Humanity has always created artificial lighting, mainly through use of candles and lamps. Ever since the late 1800s, meanwhile, electricity has allowed light bulbs to create powerful and reliable sources of artificial lighting, and light bulb aren’t a fire hazard the way candles and oil lamps might be. The work of Nikola Tesla and Thomas Edison pioneered such technology, leading today’s induction lights and induction ballasts, LED displays, halogen bulbs, and traditional filament bulbs. Such induction ballasts and other lighting sources are used everywhere from vehicle headlights to lamps in the house to parking garage lighting and more. Different jobs may call for different types of light, though.
Induction and Filament Lights
Filament bulbs are what many people may imagine when they think of a light bulb: a thin glass bulb with wires inside that give off light when electricity run through them. Filament bubs are low-cost and can be found everywhere, but they’re also known for their limited life span since their electrodes and filaments may burn out over time. For more specialized lighting needs, induction bulbs set up in induction ballasts may be used, and induction ballasts can be found in parking garages and other industrial sites quite often.
The advantage of induction bulbs is that they don’t even use filaments or electrodes, so they won’t burn out as easily as filament bulbs do. This allows a induction ballast setup to have an impressive lifespan of nearly 100,000 hours, and such bulbs may be quite bright. They electrically excite gases inside the bulb to create light, no filament needed. This is hardly a new idea, either; Nikola Tesla, the famed Serbian inventor, devised them back in 1890. They may be used in parking garages, for example, which are required by law to be lit 24 hours a day. These long-lasting, long bulbs are often the right choice for this lighting need, and installation crews may fit them into place once a garage is built and replace them as needed. In other contexts, though, LED bulbs may be the best choice.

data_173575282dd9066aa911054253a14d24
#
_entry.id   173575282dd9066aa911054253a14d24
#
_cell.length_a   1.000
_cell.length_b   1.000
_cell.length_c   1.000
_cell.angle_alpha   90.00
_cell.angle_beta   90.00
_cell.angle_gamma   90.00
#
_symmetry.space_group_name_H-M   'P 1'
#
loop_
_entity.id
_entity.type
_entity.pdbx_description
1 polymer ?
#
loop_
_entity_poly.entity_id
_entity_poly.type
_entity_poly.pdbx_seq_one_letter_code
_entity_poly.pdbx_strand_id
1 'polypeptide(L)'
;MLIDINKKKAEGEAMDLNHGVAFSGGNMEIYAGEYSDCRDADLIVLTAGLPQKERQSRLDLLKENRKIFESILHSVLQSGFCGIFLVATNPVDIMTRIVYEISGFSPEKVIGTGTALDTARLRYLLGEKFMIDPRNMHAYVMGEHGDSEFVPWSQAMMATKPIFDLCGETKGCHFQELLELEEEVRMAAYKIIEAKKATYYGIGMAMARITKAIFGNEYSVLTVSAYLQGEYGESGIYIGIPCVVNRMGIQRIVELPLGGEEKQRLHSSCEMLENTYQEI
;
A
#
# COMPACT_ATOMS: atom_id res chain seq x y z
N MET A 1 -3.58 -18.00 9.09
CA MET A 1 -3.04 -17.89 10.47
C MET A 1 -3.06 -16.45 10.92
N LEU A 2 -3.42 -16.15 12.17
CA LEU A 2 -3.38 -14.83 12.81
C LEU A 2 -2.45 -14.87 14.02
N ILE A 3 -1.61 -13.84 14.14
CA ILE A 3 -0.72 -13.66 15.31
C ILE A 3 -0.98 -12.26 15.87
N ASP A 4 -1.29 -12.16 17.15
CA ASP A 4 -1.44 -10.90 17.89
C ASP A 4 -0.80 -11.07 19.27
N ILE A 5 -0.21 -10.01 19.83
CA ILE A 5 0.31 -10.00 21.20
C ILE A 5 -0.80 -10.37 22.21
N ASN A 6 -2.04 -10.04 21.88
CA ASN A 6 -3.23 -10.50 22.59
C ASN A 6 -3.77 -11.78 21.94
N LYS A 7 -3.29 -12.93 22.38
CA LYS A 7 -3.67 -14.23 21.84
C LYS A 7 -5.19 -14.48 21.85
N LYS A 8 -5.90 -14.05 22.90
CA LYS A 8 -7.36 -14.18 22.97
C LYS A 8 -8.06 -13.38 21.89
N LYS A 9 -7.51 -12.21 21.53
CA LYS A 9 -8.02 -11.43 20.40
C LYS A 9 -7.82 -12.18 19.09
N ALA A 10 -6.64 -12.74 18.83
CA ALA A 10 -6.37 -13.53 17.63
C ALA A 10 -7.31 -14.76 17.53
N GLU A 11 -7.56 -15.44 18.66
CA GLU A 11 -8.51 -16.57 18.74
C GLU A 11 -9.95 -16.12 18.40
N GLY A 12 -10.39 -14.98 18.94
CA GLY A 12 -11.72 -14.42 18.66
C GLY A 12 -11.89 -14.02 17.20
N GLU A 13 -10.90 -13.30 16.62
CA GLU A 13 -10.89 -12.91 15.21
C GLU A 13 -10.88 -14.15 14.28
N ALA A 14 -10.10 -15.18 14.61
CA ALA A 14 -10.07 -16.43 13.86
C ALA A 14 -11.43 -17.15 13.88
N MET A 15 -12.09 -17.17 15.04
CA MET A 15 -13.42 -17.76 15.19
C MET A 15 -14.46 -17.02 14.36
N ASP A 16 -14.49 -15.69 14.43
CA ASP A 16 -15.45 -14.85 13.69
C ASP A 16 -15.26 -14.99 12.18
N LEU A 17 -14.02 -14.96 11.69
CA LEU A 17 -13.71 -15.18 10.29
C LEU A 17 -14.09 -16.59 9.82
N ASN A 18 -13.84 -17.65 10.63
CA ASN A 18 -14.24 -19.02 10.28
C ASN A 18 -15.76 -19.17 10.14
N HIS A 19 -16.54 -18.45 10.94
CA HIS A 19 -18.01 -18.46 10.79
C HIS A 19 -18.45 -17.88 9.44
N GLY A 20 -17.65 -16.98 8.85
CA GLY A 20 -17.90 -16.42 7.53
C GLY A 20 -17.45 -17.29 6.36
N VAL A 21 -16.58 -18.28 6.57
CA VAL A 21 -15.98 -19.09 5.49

Using LED Lights
LEDs are a relatively new model of light bulb, and they so far have had limited market penetration but they have proven popular. These bulbs don’t use filaments, but they can create a lot of light and may have an expected lifespan of nearly 50,000 hours, an impressive amount. What is more, LEDs don’t suffer from a loss of lumens as they age, and an LED close to expiring will still give off its maximum amount of light. These lights are known for being highly energy-efficient, and can give off the same light as other bulb models with only half the electricity on average. In fact, they use 80% less power than incandescent bulbs. This makes them environmentally friendly if enough are installed. A building filled with them has less need for electricity from fossil fuel-burning power plants nearby. The potential is quite large, and the U.S. Department of Energy says that LED lighting may someday reduce American energy usage as much as 50%. After all, nearly 22% of all electricity generated in the United States is used for lighting, in homes and especially in public buildings.
Where might these bulbs be found? Nearly everywhere, due to their design. LED displays are in fact a collection of many smaller bulbs working in tandem, and they can be arranged into bars or rods, corn cob-shaped arrays, sheets, small lighting fixtures, and more. They can be used in traffic lights, vehicle headlights, in a building’s lighting arrays, on outdoor lighting for foot paths, and even on fishing boat rigs. LEDs may be recognizable on sight as arrays of small, circular lights in neat patterns. What is more, these bulbs generate little waste heat, unlike incandescent bulbs, which release around 90% of their energy as wasted heat. LEDs are much more efficient. Meanwhile, they may use only 15% of the energy as standard halogen lights but give off up to 85% more light, a strongly competitive ratio. LEDs are not yet fully standard, but they are appearing everywhere and the market for them is aggressively growing. This is partly due to the popular “go green” initiative, which calls for energy-saving utilities. LEDs fit that bill.